A “ball of flame” passed beneath Clementine 02, a Kaman UH-2A, as the North Vietnamese fired a rocket at the Seasprite on the moonless night of 18 June 1968. The pilot, 27-year-old Ltjg. Clyde E. Lassen of Fort Myers, Florida, serving with HC-7 Detachment 104, had launched from frigate Jouett (DLG 29) in the Gulf of Tonkin to rescue Rootbeer 210, a McDonnell Douglas F-4J Phantom flown by Lieutenant Commanders John W. Holtzclaw and John A. Burns of VF-33, shot down by a surface-to-air missile.
Lassen and his crew spotted the burning Phantom but the dense foliage prevented them from landing. Holtzclaw and Burns signaled Lassen and he heroically took the Seasprite in, but the “impenetrable jungle” prevented his crew from dangling the rescue harness. Undaunted, Lassen came about and landed but the enemy opened fire and the stranded men frantically radioed “Come get us, come get us!” Lassen and his crew returned fire as they tried again, but the aircraft began to run out of fuel.
North Vietnamese chased Holtzclaw and Burns as they ran for the helo and clambered on board, and with “both guns returning enemy fire” the helo lifted off and returned to Jouett with barely five minutes of fuel remaining. “It’s kind of strange” Lassen explained. “Once I crossed the beach going inland, I figured I was dead. The longer we stayed in there, the more I thought there was a chance we might survive through it.”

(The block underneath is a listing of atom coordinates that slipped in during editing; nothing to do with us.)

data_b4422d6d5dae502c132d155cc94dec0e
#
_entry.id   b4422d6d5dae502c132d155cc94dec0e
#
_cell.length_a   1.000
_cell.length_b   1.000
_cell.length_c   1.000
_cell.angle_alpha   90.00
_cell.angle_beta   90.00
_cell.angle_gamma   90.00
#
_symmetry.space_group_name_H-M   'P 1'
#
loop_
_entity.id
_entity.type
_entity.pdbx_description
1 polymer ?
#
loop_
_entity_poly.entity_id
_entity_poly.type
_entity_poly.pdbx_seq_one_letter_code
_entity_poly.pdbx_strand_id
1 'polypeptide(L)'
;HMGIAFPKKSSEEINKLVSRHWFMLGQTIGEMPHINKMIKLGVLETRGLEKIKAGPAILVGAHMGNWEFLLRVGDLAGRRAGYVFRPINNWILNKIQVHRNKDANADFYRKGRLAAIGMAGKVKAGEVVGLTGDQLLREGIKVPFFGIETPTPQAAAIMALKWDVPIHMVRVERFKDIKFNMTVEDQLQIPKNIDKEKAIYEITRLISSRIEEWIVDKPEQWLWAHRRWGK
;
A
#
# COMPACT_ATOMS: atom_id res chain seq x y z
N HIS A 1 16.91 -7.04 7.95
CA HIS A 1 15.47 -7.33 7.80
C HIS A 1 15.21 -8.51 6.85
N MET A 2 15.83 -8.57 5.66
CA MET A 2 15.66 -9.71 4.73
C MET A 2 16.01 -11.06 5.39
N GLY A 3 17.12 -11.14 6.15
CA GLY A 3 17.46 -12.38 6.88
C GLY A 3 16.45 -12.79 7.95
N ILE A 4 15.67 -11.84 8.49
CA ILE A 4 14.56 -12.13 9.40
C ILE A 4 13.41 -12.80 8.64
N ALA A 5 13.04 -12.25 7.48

After graduating from high school in Venice, Florida, Lassen enlisted as a seaman recruit in 1961 and commissioned as an ensign four years later. The brave pilot received the Medal of Honor for the rescue, and retired as a commander to Florida. On 21 April 2001, the Navy commissioned destroyer Lassen (DDG 82), named in his honor.